The Black press has powered political action and lifted spirits as it chronicled achievements, aspirations, and challenges. Such was its power that some Southern towns banned the sale of Black papers in an effort to stem the Great Migration. Coverage of the civil rights movement provided crucial information and inspiration. The 4 million images from Jet and Ebony magazines — among them Jackie Robinson, Martin Luther King Jr., and Diana Ross — donated to the Smithsonian are also a testament to the place of the Black press in American life.
Freedom’s Journal, 1827
The first black-owned and operated newspaper in the U.S., established the same year slavery was abolished in New York. The weekly published editorials about slavery, biographies of renowned black figures, and pieces advocating for Black people’s political and social rights. “We want to plead our own case,” wrote publishers John B. Russwurm and Samuel Cornish. “Too long have others spoken for us.”
The North Star, 1847
Frederick Douglass and Martin Delany were the founders and editors. Published in Rochester, New York, their paper advocated for the abolition of enslavement and covered politics in Europe, as well as literature and culture. Its slogan was “Right is of no Sex—Truth is of no Color—God is the Father of us all, and all we are Brethren.”
The Christian Recorder, 1852
The official organ of the African Methodist Episcopal Church, this weekly expanded its purview through the years to not only cover church news but politics and other news. An “Information Wanted” column published notices from individuals seeking missing family members, many of whom had been separated by the Civil War or by being sold to another slave owner.
The California Eagle, 1879
Upon the death of founder John J. Neimore, Charlotta Bass become owner and publisher of the Los Angeles-based paper in 1912, making her likely the first female African-American newspaper publisher in the U.S. She established an activist tradition with a crusade against D.W. Griffith’s film “The Birth of a Nation.” The Eagle also advocated for an end to segregation in housing, jobs, and transportation.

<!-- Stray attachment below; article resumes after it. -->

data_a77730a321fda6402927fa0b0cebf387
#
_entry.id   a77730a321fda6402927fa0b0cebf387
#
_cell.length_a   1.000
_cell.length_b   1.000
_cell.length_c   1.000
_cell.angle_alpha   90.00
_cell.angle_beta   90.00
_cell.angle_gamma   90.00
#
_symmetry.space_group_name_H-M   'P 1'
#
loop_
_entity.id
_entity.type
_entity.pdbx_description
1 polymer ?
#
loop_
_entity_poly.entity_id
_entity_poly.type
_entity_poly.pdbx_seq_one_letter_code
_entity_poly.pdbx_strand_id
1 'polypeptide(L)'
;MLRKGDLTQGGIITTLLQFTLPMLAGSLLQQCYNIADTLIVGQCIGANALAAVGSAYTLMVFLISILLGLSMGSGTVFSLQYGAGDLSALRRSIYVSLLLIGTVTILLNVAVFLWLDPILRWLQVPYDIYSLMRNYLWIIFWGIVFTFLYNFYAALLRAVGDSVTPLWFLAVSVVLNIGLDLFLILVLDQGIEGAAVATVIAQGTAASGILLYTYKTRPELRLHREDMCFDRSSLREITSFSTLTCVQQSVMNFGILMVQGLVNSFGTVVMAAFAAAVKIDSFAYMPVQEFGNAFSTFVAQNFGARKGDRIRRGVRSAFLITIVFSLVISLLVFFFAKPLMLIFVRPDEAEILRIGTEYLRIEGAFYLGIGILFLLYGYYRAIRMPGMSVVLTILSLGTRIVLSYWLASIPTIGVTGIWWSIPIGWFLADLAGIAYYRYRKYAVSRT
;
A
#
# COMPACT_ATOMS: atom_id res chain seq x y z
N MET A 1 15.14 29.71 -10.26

Philadelphia Tribune, 1884
The oldest continuously published African-American newspaper in the U.S. At one time, it competed against four other African-American papers in Philadelphia. Called the city’s “chief news-sheet” by W.E.B. Du Bois, it sought to improve the standard of living for its readers, reporting on unfair business practices by white businesses and raising funds to end school segregation in the city.
Memphis Free Speech & Headlight, 1888
Founded by the Reverend Taylor Nightingale, this paper is where co-owner and editor Ida B. Wells established herself as an anti-lynching crusader. After Wells in 1892 wrote an editorial expressing skepticism for public justifications of lynchings (such as to “protect white womanhood”), white newspapers called for retaliation and a mob destroyed the newspaper office. In response, Wells published “Southern Horrors,” her groundbreaking investigation of lynching in the U.S.
Baltimore Afro-American, 1892
The longest-running African-American family-owned paper in the U.S., it rose to national prominence under editor Carl J. Murphy starting in 1922. In 1941, Vincent Tubbs — who later was one of the few black war correspondents during World War II and the managing editor of Jet magazine — was assigned to cover lynchings, often traveling to remote locations in the South.